|Born||July 17 1900|
|Died||February 22 1989|
|Birth Location||Hilo, Hawai'i|
Thomas Sakakihara was a former Big Island magistrate, legislator, and World War II internee. He began practicing law in the district courts in 1921 and served in the territorial legislature from 1932 to 1954. Despite being interned for the duration of World War II, he served as a magistrate in 1956 for the District Court of Ka'u until 1959 when he was appointed to fill the position with the Hamakua and the North and South Kohala District Courts. He died February 22, 1989, in Honolulu at the age of 88.
Early Career and Internment Experience
Sakakihara, a Republican, served in the Territorial Legislature from 1932 to 1954 including two terms as finance chairman as one of the earliest Japanese American politicians in Hawai'i despite previous unsuccessful bids. In 1933, he married Sadako Aileen Arizumi, a teacher at Kapoho School in Puna. During his career as a representative, however, Sakakihara was convicted of having falsely certified a claim against the territory in connection with his duties as chairman of the House Lands Committee and was reprimanded for his conduct. Yet, throughout his career, Sakakihara never wavered in his belief in the loyalty of the Japanese in the Islands. In October 1935, at a congressional committee at the statehood hearings, Sakakihara argued that the children of the territory are taught that "their first duty of loyalty to the Stars and Stripes," as they are taught "the fundamental principles of democracy" and "to live in the standards of the American community." After the Japanese attack on Pearl Harbor, Sakakihara was named special deputy sheriff to advise Hilo police and to act as a liaison between the police and the military. However, he was removed from the job and arrested "on suspicion of being an alien" although he was born in Hilo. Sakakihara was detailed at the Honouliuli internment camp for a period of time before his release in 1943.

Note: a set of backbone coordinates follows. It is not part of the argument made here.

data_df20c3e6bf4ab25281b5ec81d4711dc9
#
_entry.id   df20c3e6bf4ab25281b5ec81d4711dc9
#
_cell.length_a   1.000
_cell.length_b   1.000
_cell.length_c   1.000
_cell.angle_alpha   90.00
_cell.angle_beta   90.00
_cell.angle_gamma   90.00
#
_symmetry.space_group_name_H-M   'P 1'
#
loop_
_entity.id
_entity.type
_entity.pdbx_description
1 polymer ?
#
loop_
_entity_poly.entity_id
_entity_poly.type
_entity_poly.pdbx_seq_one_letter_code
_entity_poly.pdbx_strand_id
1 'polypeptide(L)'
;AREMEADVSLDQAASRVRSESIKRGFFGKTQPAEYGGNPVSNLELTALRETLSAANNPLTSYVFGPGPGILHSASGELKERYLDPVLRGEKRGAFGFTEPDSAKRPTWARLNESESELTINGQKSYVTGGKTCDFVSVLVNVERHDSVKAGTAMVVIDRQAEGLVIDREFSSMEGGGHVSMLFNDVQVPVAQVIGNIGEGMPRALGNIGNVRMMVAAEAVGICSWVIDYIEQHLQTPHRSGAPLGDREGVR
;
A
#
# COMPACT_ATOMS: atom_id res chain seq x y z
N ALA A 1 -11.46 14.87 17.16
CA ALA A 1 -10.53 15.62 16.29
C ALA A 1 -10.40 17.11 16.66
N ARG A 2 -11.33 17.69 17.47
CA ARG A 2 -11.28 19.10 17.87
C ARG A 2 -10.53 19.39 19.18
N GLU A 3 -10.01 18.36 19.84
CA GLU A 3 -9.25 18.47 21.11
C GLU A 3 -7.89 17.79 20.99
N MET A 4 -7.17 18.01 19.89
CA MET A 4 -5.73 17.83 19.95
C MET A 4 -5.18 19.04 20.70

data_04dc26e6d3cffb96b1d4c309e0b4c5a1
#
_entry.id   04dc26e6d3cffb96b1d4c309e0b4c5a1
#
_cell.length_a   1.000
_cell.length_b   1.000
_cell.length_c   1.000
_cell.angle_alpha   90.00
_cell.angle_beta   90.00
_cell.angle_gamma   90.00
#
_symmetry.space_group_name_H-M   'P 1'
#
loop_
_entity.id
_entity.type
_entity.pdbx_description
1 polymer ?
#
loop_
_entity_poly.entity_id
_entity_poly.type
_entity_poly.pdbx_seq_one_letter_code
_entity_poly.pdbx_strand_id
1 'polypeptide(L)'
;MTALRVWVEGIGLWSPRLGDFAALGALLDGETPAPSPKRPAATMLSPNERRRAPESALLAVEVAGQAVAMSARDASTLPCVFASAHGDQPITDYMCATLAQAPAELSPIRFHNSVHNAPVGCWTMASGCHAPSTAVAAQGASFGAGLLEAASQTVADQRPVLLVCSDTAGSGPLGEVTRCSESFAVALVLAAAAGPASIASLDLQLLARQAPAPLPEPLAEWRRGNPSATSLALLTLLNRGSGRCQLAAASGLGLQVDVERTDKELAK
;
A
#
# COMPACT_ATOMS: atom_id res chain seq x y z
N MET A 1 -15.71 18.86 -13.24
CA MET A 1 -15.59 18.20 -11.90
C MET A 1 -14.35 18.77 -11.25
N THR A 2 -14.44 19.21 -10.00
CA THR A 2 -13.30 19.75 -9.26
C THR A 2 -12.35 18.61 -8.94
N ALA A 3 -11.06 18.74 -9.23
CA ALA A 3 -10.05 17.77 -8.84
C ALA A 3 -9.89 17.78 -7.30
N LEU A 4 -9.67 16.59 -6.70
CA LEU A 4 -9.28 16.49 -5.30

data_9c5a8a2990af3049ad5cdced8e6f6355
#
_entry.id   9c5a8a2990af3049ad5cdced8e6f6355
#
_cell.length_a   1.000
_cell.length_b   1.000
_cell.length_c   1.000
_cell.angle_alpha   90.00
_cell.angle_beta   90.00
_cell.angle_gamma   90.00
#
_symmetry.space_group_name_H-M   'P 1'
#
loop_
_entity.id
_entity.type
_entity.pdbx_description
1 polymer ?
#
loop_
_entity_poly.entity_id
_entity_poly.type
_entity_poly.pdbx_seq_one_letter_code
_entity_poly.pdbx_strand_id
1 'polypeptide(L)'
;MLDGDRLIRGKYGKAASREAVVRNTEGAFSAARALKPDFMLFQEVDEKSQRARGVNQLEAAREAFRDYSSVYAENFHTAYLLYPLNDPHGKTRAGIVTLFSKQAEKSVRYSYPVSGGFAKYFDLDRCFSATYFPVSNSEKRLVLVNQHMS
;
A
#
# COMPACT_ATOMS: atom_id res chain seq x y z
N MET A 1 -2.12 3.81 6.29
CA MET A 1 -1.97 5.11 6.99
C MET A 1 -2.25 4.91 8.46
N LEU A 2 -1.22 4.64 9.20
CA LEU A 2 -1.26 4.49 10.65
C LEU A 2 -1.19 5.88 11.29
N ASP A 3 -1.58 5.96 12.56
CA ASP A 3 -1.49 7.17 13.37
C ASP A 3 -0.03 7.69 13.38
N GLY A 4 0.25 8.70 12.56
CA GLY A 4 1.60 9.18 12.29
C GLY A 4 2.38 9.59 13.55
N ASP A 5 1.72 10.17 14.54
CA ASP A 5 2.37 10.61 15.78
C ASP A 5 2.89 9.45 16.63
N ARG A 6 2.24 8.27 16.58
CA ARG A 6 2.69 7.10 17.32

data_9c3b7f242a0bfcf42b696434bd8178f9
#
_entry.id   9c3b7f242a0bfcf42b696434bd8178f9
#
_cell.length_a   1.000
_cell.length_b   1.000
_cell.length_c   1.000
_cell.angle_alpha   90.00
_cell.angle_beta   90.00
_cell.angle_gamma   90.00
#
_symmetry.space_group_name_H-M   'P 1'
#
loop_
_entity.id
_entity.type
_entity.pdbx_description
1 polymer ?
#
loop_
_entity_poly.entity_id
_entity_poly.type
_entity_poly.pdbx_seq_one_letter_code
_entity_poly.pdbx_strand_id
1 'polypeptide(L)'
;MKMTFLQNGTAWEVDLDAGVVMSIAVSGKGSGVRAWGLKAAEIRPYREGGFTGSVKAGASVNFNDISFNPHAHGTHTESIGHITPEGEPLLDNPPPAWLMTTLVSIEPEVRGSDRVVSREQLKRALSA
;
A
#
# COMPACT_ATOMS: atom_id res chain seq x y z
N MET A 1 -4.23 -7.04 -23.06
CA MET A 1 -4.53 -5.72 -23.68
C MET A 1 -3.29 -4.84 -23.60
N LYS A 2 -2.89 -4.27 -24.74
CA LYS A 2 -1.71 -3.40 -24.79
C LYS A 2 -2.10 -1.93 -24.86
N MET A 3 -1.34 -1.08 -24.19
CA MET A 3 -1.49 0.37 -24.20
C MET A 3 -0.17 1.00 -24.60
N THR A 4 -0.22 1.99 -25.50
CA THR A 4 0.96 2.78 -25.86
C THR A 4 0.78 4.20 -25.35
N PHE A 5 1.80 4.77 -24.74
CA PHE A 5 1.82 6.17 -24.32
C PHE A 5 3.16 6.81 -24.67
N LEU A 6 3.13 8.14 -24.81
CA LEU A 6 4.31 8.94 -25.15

Despite his incarceration during World War II, Sakakihara's career was not significantly affected. In 1957, Sakakihara was appointed magistrate for the Ka'u district court, a position that he held until 1959 when he was appointed magistrate of the Hamakua and Kohala districts. He retired in 1968. Sakakihara passed away in 1989, predeceased by his wife Aileen and survived by his two daughters, Ruth and Jeanne along with two brothers, Haruo and Rufus and sister Dorothy.
For More Information
Sato, Hank. "Honouliuli: Oahu's Little-Known World War II Internment Camp." Honolulu Star-Bulletin, March 18, 1976, A-1-A-8.
"Thomas Sakakihara, Former Magistrate." Honolulu Advertiser, March 2, 1989, A-7.
- University of Hawai'i at Mānoa Hamilton Library, "Sakakihara, Rep. Thomas T.-1937/1950" Microfiche D98050.
- "Censure for Sakakihara is Vote in House," Honolulu Star Bulletin, April 29, 1937, 1; "Suspension is Sakakihara's Possible Fate," Honolulu Star Bulletin, April 28, 1937, 1; "4 House Men Attest Hiring of More Help," Honolulu Star Bulletin, April 26, 1937, 1; "Mystery Note Added to Case of Sakakihara," Honolulu Star Bulletin, April 27, 1937, 1; "Sakakihara's Kin Claimed He Received Pay," Honolulu Star Bulletin, April 22, 1937, 1.
- "Legislator's View Defense of Statehood," University of Hawai'i at Mānoa Hamilton Library, "Sakakihara, Rep. Thomas T.-1926-1937 1*" Microfiche D98050.
- "Thomas Sakakihara, Former Magistrate," Honolulu Advertiser, March 2, 1989, A-7.
- Hank Sato, "Honouliuli: Oahu's Little-Known World War II Internment Camp," Honolulu Star-Bulletin, March 18, 1976¸ A-1-A-8.